There’s also a drone-tactic called a “double-tap” which would (or at least should) make most people sick if they knew about it.  In a double-tap, after a drone-strike hits and people rush in to help the victims, a drone drops a second bomb to wipe out the responders.  The justification behind this brilliant idea is that any people rushing in to help terrorists are probably terrorists themselves.  If not, at least it discourages anyone from attempting to help drone-strike victims, thus increasing the likelihood that the victims will die.  Maybe you’re just a good Samaritan and didn’t even know that the victims were Al Qaeda, but what could we do?  We’re trying to defend our Christian Nation from you Muslim extremists, after all, and I’m sure Jesus would approve of the “double-tap” strategy if it were explained to him.

Those who continue to approve of the drone strategy even with the knowledge of how it’s actually being executed will argue that the United States is at war, and there is always collateral damage in war.  You just have to keep killing the bad guys until there are so few of them left that the enemy is forced to surrender.  If civilians are killed in the process it’s unfortunate but unavoidable.

This argument might be valid in a conventional war, but it doesn’t hold water when it comes to our operations in places like Pakistan and Yemen.  We’re not at war with Pakistan or Yemen.  We’re not fighting a nation-state capable of surrender.  We’re fighting against an ideology—that America is evil and must be destroyed at all costs—that can either grow and spread or shrink and decline but never be rooted out entirely.  It’s a gross oversimplification to imagine a finite number of “bad guys” out there, and believe that if we just keep killing them we keep subtracting from that number until it eventually becomes negligible.  If executed intelligently and carefully, drone-strikes could reduce the total number of terrorists in the world, but if done recklessly the strikes will cause that number to multiply.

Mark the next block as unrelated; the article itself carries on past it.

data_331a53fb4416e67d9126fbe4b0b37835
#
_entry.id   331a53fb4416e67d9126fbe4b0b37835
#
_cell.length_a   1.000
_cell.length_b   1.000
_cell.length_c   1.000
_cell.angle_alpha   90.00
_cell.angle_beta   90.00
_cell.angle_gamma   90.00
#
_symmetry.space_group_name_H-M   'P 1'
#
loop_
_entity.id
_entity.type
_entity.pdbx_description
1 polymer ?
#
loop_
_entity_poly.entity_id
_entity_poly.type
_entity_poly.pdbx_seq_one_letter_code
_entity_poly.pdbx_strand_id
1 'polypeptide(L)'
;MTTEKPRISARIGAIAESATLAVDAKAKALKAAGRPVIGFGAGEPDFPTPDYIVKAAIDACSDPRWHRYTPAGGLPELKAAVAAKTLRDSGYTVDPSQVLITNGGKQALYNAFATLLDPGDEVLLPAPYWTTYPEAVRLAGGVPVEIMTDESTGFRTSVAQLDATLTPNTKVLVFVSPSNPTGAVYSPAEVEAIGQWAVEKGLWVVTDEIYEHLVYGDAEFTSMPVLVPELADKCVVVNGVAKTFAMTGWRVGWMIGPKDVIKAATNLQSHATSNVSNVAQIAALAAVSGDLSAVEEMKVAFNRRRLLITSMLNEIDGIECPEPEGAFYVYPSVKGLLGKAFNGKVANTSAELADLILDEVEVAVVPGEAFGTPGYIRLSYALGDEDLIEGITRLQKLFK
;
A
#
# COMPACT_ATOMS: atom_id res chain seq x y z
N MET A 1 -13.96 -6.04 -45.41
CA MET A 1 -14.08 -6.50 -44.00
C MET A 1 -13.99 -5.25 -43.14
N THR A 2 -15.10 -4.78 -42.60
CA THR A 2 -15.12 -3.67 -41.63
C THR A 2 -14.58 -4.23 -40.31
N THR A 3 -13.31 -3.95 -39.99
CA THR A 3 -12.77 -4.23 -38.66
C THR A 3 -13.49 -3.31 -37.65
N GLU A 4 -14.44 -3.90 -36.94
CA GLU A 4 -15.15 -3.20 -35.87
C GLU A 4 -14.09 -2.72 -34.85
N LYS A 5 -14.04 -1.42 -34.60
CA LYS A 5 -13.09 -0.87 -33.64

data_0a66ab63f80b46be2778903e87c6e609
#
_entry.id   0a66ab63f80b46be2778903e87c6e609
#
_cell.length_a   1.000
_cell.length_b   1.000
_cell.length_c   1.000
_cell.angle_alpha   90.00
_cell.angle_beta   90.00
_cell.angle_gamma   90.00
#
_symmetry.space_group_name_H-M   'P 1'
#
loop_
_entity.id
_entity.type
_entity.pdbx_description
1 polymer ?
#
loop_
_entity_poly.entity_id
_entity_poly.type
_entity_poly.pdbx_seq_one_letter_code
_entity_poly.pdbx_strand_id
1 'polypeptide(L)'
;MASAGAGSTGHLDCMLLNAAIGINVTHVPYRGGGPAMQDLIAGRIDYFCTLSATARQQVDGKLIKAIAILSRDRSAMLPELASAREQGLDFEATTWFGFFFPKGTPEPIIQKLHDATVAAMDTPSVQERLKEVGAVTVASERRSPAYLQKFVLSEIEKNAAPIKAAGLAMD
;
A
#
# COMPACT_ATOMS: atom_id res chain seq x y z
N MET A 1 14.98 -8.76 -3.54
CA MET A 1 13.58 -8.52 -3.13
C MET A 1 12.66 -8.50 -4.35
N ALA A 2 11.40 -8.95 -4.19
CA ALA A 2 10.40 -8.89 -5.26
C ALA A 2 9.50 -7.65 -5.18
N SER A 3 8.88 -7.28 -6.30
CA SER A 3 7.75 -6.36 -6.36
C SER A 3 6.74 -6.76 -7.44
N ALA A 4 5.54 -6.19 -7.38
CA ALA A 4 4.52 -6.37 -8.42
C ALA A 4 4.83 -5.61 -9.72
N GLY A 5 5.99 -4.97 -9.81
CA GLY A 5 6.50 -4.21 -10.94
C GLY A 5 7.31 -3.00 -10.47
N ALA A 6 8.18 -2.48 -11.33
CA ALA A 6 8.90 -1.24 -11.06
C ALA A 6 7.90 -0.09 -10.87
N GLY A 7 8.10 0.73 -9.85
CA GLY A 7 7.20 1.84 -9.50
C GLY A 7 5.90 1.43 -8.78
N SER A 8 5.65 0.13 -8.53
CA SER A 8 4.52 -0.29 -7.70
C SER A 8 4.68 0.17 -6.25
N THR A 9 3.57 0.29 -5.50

The question we must be asking is whether the way in which the president is employing the use of drones is reducing the number of terrorists or creating more of them.  I believe common sense alone suggests that our current strategy is making more terrorists.  All you have to do is imagine yourself in the other man’s shoes.  If a foreign military power had drones buzzing about your skies all day and occasionally dropping bombs that occasionally kill innocent people, you’d be in a constant state of fear.  Of course you’d be more receptive to anyone preaching that the nation responsible for the drones is evil and must be stopped.  Even if you understood intellectually that they were doing it for their own protection, your constant state of fear would trump that understanding.  If one of those drone-strikes then happened to kill someone you cared about, perhaps a family member, it wouldn’t matter at all what that foreign power’s justifications were—you’d want revenge.

Also bear in mind that when civilians die in drone-strikes, Al Qaeda gives money to the victims’ families.  It’s impossible to imagine that doesn’t have a powerful effect on their thinking.

If common sense isn’t enough to sway you, perhaps you’d be more inclined to trust Robert Grenier, former top counter-terrorism official for the CIA, who witnessed firsthand the counter-productive nature of drone-strikes in Pakistan and is speaking out about it now.